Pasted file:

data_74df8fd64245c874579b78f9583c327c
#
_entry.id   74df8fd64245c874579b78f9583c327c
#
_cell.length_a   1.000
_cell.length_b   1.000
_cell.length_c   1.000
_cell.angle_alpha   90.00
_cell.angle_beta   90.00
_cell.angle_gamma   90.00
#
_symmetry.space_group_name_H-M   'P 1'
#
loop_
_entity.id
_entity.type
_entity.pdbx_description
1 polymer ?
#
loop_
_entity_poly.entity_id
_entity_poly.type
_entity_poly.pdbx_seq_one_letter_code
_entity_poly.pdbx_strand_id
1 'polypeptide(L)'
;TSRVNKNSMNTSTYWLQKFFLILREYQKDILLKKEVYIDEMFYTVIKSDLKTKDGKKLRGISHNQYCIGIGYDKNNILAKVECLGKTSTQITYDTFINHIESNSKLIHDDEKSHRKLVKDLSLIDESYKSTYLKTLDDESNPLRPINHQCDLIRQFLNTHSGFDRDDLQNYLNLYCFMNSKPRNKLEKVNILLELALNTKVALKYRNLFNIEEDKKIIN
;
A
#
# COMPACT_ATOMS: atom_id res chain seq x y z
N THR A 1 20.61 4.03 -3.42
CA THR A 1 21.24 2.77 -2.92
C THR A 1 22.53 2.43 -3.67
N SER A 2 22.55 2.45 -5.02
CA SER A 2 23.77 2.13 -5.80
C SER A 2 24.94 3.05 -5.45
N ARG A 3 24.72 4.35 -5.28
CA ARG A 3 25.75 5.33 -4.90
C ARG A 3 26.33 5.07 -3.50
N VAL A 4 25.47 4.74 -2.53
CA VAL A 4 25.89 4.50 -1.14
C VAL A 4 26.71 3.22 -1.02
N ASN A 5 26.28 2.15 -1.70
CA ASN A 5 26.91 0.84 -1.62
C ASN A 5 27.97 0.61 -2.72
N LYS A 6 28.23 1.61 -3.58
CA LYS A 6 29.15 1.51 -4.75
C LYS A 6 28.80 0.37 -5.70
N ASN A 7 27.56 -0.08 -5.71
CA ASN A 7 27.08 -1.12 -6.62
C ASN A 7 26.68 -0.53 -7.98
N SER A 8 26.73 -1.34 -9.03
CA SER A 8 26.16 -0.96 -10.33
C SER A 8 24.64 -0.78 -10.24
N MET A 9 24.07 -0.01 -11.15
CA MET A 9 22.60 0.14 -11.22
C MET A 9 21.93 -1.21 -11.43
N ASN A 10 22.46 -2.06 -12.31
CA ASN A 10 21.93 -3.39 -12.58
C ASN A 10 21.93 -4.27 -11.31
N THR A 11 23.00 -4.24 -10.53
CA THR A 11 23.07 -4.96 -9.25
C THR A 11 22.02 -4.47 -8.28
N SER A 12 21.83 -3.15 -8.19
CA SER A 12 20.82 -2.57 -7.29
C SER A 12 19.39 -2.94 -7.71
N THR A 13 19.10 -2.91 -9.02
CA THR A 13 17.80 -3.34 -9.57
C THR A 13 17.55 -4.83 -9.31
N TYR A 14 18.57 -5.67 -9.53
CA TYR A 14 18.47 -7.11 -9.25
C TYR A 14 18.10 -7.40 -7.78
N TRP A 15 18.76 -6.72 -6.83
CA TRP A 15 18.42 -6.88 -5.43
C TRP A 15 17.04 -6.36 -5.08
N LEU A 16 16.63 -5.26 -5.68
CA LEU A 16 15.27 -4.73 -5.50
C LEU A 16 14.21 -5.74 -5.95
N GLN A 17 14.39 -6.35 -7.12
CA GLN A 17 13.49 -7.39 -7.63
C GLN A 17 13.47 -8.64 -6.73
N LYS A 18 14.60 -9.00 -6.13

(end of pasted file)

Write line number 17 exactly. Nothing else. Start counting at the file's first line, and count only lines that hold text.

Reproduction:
_entity.pdbx_description